Published on August 26th, 2020 | by The GC Team1
GC Comment: Just go out (or stay in) and do what you think (or you are told) is best – use your common sense
In a month where we’ve reported the high of a “retail bounce back” (+3.6% in July), the low of a new record drop in UK GDP (-20.4%), and the retail industry’s rush to the top of the job losses leader board (32,725 jobs lost, overtaking the aviation industry’s 30,675), we do at least have a clear message from the country’s leadership.
That message is: “We have no idea what’s happening, and no competence to deal with it even if we did. Just go out (or stay in) and do what you think (or you are told) is best. Use your common sense. I’m away on my holidays now, so if anybody asks, it’s not my fault.”
“With the dangerous Winter season on its way and nobody leading a coherent strategy – it’s hard to marshal the facts”
The electrical retail industry, and SMEs in general, are used to being, at best, left to their own devices and at worst suffering disproportionate taxes, rates and rents, so knowing what’s happening and what to do about it is second nature. But with so much that’s unclear – with sporadic resurgence of infections, intermittent local lockdowns, individual UK countries setting (and changing) their own rules, the Job Retention Scheme winding down, the dangerous Winter season on its way and nobody leading a coherent strategy – it’s hard to marshal the facts.
The fact that our retail industry has now lost more jobs than aviation is stark enough. But, because it’s reported in the media as a largely “big beasts of the high street” problem, with the likes of M&S, Debenhams, Boots and John Lewis axing thousands of roles, and others, such as Oasis and Warehouse, disappearing from the high street altogether, we must not forget that the entire retail industry is facing more job losses this year; nor that, behind the headlines, profound changes are taking place of which every retailer, big or small, needs to take note. COVID-19 hasn’t necessarily instigated these changes. They were already happening. But the pandemic has amplified and accelerated them.
“John Lewis will become “digital first” as customers increasingly shop online”
John Lewis has been announcing job losses, planned closures of some physical outlets and extensive remodelling of management structures. In effect, much of the back-office function is being outsourced to specialist “trusted partners” who have knowledge and experience of the structures needed for effective online retailing. Some John Lewis colleagues are migrating to these “trusted partners” – on the same employment terms and conditions, and with continuation of service. Chairman Sharon White set out the direction of travel with some clarity in a letter to employees, saying John Lewis will become “digital first” as customers increasingly shop online. With customers shopping in very different ways, the young in particular, and the pandemic accelerating the importance of digital, she said, John Lewis is expected to be a 60% online retailer, from 40% pre-COVID-19, and Waitrose to rise above 20%, from 5%.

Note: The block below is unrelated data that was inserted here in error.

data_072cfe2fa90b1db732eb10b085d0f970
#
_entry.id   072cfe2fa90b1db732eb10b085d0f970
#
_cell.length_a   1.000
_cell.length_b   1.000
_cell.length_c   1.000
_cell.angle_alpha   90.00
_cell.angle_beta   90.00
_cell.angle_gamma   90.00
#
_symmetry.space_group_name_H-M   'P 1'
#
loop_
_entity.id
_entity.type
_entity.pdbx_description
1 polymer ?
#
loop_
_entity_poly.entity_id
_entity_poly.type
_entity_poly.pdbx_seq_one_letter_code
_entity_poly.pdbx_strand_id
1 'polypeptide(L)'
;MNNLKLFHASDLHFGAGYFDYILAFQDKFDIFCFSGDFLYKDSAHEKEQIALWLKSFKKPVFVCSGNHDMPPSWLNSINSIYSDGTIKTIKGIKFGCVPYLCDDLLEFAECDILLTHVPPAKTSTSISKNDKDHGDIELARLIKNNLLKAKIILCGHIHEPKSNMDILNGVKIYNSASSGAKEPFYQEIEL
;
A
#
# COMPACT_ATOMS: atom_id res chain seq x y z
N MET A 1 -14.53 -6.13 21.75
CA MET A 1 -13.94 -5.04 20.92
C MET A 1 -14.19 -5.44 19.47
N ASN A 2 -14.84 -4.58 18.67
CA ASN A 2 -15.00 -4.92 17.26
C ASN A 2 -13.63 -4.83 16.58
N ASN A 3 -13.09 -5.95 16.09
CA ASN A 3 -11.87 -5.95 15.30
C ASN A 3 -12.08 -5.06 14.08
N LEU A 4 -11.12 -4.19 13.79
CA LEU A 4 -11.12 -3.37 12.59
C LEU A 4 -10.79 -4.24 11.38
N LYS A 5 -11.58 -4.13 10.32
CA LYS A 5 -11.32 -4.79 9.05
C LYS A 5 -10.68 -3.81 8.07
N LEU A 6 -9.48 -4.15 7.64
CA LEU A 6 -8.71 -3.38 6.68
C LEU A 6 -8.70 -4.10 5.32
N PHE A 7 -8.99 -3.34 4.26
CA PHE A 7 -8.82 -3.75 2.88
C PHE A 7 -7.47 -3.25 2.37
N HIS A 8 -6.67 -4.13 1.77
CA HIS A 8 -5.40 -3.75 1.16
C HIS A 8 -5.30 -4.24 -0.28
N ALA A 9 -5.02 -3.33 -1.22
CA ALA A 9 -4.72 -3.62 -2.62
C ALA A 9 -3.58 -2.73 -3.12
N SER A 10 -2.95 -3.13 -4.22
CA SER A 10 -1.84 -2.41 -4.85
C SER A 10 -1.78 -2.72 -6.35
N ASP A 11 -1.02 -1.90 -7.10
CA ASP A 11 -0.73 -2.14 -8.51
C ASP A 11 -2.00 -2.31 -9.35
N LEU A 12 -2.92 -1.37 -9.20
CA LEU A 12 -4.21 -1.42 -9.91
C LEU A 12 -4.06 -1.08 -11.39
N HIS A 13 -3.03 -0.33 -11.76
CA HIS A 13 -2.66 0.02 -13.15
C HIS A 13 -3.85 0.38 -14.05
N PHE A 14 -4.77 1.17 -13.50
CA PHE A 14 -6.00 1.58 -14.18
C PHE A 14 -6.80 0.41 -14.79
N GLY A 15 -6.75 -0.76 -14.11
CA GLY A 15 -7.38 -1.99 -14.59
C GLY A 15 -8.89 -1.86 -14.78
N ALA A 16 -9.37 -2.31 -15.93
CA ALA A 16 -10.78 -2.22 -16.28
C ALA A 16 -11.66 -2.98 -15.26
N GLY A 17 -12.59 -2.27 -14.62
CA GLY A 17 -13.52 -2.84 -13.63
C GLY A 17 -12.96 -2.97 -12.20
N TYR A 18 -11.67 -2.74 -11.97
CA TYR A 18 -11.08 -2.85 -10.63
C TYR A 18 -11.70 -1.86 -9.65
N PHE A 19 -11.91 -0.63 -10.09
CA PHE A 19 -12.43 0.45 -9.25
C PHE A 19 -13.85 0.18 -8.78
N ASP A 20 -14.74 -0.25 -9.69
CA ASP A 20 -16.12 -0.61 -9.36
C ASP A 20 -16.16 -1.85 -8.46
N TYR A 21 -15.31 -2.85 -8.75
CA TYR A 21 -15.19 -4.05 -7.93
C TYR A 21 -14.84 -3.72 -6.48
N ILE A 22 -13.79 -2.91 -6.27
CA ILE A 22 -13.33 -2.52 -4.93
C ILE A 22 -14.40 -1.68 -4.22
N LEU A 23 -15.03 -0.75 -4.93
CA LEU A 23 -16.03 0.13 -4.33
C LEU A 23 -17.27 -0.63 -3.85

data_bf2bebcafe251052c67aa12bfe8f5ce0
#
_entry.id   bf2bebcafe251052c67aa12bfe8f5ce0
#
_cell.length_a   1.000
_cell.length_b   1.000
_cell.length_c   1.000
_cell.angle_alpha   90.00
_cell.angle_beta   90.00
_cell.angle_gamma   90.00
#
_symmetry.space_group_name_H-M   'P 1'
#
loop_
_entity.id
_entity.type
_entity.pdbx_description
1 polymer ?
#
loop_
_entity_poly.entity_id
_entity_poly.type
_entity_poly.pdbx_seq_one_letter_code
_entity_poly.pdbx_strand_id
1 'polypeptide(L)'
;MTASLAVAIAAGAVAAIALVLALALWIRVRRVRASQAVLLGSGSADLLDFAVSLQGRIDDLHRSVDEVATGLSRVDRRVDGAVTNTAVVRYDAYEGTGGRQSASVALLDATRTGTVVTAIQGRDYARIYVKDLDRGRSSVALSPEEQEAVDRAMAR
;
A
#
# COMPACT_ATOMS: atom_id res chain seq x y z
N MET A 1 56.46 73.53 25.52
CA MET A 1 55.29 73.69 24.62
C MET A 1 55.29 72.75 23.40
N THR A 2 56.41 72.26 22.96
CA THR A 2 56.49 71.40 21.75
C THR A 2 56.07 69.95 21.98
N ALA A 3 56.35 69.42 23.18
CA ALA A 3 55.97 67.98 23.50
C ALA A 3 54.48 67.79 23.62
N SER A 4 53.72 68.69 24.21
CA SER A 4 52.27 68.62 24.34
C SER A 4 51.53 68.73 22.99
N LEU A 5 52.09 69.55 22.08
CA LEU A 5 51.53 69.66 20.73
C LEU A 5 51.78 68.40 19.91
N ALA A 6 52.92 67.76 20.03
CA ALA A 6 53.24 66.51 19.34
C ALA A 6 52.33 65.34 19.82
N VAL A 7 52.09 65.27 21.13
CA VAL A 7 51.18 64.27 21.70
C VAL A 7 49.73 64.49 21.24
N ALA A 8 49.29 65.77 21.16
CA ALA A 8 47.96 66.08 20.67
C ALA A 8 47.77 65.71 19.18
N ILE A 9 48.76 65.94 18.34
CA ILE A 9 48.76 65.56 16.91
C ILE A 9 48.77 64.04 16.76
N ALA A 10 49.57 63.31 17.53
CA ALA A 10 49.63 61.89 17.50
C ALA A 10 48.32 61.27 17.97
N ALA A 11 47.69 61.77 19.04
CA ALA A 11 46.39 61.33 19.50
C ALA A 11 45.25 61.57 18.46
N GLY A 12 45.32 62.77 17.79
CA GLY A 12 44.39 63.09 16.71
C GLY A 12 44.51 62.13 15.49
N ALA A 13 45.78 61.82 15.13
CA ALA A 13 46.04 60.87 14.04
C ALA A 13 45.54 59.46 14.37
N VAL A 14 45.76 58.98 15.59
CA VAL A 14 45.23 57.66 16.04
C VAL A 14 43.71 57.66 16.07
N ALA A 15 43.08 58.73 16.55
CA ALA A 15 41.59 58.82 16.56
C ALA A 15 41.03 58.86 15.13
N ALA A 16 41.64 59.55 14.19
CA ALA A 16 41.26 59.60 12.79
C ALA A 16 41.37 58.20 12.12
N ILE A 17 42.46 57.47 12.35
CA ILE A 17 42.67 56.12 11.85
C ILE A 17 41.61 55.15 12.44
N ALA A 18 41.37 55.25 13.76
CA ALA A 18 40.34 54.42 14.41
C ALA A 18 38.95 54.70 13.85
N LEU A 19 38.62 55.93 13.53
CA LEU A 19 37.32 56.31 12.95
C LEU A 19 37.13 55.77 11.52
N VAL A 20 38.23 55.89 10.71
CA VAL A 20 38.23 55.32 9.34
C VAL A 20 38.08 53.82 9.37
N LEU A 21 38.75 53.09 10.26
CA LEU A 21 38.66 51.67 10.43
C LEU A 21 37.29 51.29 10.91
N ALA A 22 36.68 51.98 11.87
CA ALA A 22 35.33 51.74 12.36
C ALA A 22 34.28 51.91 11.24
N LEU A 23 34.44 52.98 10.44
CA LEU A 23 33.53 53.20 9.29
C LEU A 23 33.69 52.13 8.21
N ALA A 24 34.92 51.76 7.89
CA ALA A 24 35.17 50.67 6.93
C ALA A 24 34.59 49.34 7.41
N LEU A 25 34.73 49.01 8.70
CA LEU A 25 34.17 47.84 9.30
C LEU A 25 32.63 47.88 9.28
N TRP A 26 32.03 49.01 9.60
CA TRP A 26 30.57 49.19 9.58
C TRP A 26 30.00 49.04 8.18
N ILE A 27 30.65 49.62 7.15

“The pandemic accelerated a shift in customer behaviour towards online shopping – we saw five years’ change in five weeks”
If any proof were needed that things are happening at some pace, online electricals retailer AO has just announced a recruitment drive to fill 650 new vacancies. The reason for this rapid expansion? Founder and Chief Executive John Roberts explained: “The pandemic accelerated a shift in customer behaviour towards online shopping – we saw five years’ change in five weeks. We now have the opportunity to make AO a habit that lasts for our new customers. We’re investing to cement the change and prepare for our next phase of growth which includes creating hundreds of new, high-quality jobs for a diverse range of talented people.”
Five years’ change in five weeks. You may not have room for 650 new employees in your organisation, but at whatever scale you’re operating, making a serious investment in online infrastructure looks like a sound survival measure.
“What are you running here: a country or an amusement arcade?”
We don’t know yet whether Boris Johnson’s breezily named “whack-a-mole” strategy will work, or how many more sudden local lockdowns we will have to face. It does appear, though, that his new version of the game involves playing blindfold with no mallet. What are you running here: a country or an amusement arcade?
There’s always the pub if you need a bit of leisure to ponder. It’s a scientific fact that alcohol makes people more careful, more socially responsible and much better at judging distances.